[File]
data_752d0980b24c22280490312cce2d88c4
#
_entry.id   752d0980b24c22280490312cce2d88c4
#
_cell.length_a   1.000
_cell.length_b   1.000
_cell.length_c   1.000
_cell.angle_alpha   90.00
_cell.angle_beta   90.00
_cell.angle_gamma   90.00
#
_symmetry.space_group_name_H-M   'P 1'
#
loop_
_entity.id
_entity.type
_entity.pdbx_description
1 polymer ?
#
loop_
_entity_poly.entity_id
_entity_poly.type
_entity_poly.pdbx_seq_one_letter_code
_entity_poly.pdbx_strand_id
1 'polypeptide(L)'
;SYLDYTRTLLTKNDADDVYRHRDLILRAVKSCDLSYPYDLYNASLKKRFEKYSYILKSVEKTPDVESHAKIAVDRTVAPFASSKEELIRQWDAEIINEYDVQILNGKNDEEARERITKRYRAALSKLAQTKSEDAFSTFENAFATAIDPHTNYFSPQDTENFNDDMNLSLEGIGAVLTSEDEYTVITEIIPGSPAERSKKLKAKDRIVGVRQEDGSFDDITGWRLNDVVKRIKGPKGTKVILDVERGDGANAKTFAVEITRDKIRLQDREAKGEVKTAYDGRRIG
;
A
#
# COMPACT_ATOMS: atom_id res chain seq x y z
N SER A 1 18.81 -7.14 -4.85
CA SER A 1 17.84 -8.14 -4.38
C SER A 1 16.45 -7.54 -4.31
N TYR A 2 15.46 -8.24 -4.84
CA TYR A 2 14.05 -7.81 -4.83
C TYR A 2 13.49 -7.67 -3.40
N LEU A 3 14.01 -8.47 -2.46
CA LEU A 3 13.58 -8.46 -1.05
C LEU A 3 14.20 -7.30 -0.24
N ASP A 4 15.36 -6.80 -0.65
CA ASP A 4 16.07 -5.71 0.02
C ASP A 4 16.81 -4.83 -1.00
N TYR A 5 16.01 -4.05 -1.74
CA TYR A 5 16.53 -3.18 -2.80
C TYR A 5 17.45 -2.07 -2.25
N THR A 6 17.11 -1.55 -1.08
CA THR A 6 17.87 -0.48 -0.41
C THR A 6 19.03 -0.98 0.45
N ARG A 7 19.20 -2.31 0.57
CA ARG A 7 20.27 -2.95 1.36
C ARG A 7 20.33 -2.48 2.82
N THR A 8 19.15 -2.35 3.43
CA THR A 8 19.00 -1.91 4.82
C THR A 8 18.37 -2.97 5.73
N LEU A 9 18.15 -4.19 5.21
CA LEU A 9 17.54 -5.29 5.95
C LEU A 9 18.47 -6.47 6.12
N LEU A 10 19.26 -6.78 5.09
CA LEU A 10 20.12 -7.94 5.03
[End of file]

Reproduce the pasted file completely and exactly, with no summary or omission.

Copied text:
data_752d0980b24c22280490312cce2d88c4
#
_entry.id   752d0980b24c22280490312cce2d88c4
#
_cell.length_a   1.000
_cell.length_b   1.000
_cell.length_c   1.000
_cell.angle_alpha   90.00
_cell.angle_beta   90.00
_cell.angle_gamma   90.00
#
_symmetry.space_group_name_H-M   'P 1'
#
loop_
_entity.id
_entity.type
_entity.pdbx_description
1 polymer ?
#
loop_
_entity_poly.entity_id
_entity_poly.type
_entity_poly.pdbx_seq_one_letter_code
_entity_poly.pdbx_strand_id
1 'polypeptide(L)'
;SYLDYTRTLLTKNDADDVYRHRDLILRAVKSCDLSYPYDLYNASLKKRFEKYSYILKSVEKTPDVESHAKIAVDRTVAPFASSKEELIRQWDAEIINEYDVQILNGKNDEEARERITKRYRAALSKLAQTKSEDAFSTFENAFATAIDPHTNYFSPQDTENFNDDMNLSLEGIGAVLTSEDEYTVITEIIPGSPAERSKKLKAKDRIVGVRQEDGSFDDITGWRLNDVVKRIKGPKGTKVILDVERGDGANAKTFAVEITRDKIRLQDREAKGEVKTAYDGRRIG
;
A
#
# COMPACT_ATOMS: atom_id res chain seq x y z
N SER A 1 18.81 -7.14 -4.85
CA SER A 1 17.84 -8.14 -4.38
C SER A 1 16.45 -7.54 -4.31
N TYR A 2 15.46 -8.24 -4.84
CA TYR A 2 14.05 -7.81 -4.83
C TYR A 2 13.49 -7.67 -3.40
N LEU A 3 14.01 -8.47 -2.46
CA LEU A 3 13.58 -8.46 -1.05
C LEU A 3 14.20 -7.30 -0.24
N ASP A 4 15.36 -6.80 -0.65
CA ASP A 4 16.07 -5.71 0.02
C ASP A 4 16.81 -4.83 -1.00
N TYR A 5 16.01 -4.05 -1.74
CA TYR A 5 16.53 -3.18 -2.80
C TYR A 5 17.45 -2.07 -2.25
N THR A 6 17.11 -1.55 -1.08
CA THR A 6 17.87 -0.48 -0.41
C THR A 6 19.03 -0.98 0.45
N ARG A 7 19.20 -2.31 0.57
CA ARG A 7 20.27 -2.95 1.36
C ARG A 7 20.33 -2.48 2.82
N THR A 8 19.15 -2.35 3.43
CA THR A 8 19.00 -1.91 4.82
C THR A 8 18.37 -2.97 5.73
N LEU A 9 18.15 -4.19 5.21
CA LEU A 9 17.54 -5.29 5.95
C LEU A 9 18.47 -6.47 6.12
N LEU A 10 19.26 -6.78 5.09
CA LEU A 10 20.12 -7.94 5.03